In the fall of 1989, having just finished shooting Slacker, Richard Linklater travelled from New York back home to Austin. He stopped in Philadelphia along the way, his stay only lasting a single night, where he met a woman in a toy shop. The two spent the night sauntering around the city, talking about film and art and science until the sun rose, turning his ordinary layover into a life-changing experience. Six years later, a time capsule known as Before Sunrise came into existence.
Julie Delpy plays Céline, a young, wayward student headed home to Paris after seeing her grandmother in Budapest. Ethan Hawke plays Jesse, an American tourist well out of his element, on the last day of a European walkabout initiated by his breakup in Madrid. The two hit it off when Céline switches seats to avoid an argumentative older couple, as a quieter, even older couple looks on. Their trip to the lounge car becomes an inadvertent date when a grumpy waiter thrusts menus in their line of sight, a cutesy happenstance typical of your average rom-com. However, despite Céline’s decision to join Jesse in Vienna, Before Sunrise has no interest in the cute or the quirky.
From the get-go, Céline’s scattered interests all seem to relate to academia in some way, or at least the linear path along which academics traverse. She mentions her parents, who annoy her with constant career advice one-upmanship (Animal shelter? Veterinarian! Actress? Newscaster!) and even reveals her sexual awakening as a teen came about thanks to a swimmer, a sportsman whose specialty is ploughing through a demarcated, linear path. She’s afraid of death, in a very literal sense, a feeling many of us young twenty-somethings in search of purpose can relate to. Jesse on the other hand, speaks of death in more colourful terms. He tells a story of himself as a lost little boy, seeing his great grandmother’s ghost appear to him in a rainbow. He’s frustrated by theology and spirituality, not because the numbers don’t add up, but because he wishes they would. If we’re all reincarnated, older souls in newer bodies, and there are more of us than there ever were before, then that must mean we’re spiritually fractured. A scattered thought, he muses, for a soul as scattered as himself. Céline meanwhile, speaks in broader terms. Media control, political brainwashing, and so forth. She’s not entirely wrong, but she doesn’t yet have the tools to express herself. Meanwhile, Jesse is in a constant state of artistic expression, but what he really has to say feels muddled.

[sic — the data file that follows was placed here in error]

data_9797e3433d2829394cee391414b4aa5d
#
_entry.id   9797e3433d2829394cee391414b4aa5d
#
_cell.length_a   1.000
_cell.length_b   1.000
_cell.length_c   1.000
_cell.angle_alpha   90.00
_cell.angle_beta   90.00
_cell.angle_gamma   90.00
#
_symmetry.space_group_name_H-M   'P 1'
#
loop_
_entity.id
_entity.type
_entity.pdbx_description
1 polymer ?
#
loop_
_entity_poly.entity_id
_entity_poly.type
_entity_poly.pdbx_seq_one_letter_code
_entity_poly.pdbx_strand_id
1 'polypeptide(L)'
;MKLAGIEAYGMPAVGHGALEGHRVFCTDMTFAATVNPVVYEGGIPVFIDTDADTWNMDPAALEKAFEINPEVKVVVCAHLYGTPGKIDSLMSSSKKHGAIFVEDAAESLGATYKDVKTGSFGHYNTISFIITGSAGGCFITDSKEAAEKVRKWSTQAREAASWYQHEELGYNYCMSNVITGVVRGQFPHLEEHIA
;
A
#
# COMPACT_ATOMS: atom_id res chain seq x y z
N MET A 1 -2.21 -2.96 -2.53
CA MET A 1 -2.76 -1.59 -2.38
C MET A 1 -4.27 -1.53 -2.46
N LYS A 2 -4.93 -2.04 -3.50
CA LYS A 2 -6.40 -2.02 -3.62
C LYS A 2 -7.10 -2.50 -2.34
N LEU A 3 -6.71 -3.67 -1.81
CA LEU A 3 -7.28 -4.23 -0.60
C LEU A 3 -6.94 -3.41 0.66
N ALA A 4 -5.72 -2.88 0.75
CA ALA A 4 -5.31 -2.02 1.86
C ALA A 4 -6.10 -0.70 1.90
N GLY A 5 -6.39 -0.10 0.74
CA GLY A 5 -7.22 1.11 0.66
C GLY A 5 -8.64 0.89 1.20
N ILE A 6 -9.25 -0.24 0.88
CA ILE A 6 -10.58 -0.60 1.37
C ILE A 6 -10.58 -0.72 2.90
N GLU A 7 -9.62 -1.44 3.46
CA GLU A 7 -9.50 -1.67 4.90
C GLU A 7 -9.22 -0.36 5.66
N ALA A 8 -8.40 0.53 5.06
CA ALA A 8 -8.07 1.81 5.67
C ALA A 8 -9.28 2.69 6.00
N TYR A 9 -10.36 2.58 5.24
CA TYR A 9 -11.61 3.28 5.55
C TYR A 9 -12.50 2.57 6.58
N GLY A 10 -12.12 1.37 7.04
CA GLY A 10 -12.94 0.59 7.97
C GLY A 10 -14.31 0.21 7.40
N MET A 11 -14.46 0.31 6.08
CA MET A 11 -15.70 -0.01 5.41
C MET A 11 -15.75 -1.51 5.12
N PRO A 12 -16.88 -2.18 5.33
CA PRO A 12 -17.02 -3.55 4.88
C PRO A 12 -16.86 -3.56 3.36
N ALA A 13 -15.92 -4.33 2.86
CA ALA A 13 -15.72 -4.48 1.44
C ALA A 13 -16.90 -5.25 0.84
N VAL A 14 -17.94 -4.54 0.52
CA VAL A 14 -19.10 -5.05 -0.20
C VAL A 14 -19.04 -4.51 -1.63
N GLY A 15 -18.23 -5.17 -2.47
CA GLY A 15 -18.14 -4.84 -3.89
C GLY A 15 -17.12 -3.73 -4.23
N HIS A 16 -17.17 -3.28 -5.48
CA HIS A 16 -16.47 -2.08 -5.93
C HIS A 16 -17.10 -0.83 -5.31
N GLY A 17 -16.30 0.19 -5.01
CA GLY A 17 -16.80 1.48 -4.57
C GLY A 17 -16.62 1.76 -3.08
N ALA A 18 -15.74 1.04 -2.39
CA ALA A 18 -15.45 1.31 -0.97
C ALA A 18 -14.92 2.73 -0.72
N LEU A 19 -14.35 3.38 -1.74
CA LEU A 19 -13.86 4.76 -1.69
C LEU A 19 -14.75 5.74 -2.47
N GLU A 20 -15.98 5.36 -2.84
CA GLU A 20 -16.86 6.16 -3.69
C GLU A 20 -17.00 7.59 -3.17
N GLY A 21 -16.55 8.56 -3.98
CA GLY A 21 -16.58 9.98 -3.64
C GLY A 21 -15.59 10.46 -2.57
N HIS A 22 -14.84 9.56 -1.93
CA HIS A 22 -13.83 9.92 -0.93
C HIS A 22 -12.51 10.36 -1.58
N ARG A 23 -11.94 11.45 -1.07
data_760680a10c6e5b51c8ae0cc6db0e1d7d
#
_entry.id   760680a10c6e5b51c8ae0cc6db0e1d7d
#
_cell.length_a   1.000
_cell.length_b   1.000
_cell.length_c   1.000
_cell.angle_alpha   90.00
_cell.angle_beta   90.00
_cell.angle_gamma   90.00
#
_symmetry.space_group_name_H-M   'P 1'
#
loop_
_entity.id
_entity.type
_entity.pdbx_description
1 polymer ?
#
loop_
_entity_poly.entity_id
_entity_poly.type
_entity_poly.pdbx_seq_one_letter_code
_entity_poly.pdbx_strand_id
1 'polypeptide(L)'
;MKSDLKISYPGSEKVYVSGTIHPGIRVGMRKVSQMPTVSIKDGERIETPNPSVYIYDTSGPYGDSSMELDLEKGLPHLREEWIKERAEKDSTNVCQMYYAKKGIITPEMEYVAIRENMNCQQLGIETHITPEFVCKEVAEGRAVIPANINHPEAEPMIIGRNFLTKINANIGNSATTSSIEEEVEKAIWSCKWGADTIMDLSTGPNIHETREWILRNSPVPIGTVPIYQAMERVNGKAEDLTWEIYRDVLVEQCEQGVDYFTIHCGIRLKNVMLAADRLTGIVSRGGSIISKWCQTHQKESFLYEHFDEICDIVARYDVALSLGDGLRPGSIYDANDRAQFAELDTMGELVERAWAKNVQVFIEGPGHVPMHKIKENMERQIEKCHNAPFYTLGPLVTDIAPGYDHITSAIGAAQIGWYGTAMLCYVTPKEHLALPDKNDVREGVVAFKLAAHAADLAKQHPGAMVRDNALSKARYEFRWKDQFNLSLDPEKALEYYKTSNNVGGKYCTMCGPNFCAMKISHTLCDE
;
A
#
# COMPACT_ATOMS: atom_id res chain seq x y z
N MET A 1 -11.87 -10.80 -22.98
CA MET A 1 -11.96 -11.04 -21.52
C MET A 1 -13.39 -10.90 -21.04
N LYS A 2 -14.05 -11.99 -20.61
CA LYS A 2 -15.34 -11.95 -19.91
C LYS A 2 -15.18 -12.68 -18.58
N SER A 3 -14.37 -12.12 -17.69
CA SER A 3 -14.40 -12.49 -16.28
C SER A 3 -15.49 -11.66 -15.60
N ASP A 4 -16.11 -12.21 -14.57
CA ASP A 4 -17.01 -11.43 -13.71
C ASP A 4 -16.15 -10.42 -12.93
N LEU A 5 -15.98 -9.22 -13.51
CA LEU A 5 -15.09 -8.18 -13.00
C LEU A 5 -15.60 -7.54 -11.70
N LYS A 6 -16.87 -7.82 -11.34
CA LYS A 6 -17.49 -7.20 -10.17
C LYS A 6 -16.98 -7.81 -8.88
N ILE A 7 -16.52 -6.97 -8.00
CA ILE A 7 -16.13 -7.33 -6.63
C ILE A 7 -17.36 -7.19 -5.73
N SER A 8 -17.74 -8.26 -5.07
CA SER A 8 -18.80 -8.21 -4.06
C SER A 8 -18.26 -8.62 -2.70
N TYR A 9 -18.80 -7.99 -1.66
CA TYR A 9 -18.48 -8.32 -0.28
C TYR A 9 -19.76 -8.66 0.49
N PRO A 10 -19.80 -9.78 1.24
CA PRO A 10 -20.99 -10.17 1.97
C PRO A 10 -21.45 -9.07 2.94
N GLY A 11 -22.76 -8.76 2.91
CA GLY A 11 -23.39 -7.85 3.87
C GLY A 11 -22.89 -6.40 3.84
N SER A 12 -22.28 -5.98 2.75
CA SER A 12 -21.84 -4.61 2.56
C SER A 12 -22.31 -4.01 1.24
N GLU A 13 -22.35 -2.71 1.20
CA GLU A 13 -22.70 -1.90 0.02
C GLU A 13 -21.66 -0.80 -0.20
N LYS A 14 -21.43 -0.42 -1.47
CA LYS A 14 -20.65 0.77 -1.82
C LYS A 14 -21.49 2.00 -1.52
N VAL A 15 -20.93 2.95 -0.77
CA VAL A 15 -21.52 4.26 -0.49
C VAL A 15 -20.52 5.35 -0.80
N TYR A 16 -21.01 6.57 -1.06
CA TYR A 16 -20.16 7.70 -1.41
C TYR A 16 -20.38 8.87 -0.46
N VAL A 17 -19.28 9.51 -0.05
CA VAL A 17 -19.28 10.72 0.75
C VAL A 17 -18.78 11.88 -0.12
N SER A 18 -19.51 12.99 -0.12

All of these feelings, these attempts to search and find meaning, manifest as both a verbal and physical tête-à-tête. Jesse and Céline delve into each other’s personal lives on a moving bus during an unbroken five-minute take, interrupted only by his nervous attempts to brush her hair away from her face. In the listening booth of a record store, another unbroken take captures their awkward glances at one another, rarely meeting at the same moment but constantly in flux. The plot doesn’t exist as an extension of their characters (at its most basic, it’s just two people walking and talking), but rather as a framework for them to introspect and explore. Céline’s fear of death is somewhat quelled, not by looking forward, but when she returns to a gravesite she visited as a young teen. A garden filled with anonymous bodies, all washed ashore after deaths by accident or by their own hand. One in particular catches her eye, a girl as old as she was back when she first visited. She amends her statement about fearing the inevitable, not by claiming to no longer be afraid, but by realizing death isn’t a burden to be borne alone. Perhaps it’s the film’s use of characters as immature as ourselves to explore themes more mature than most of us are ready to handle, that makes it feel like a journey through existential crisis.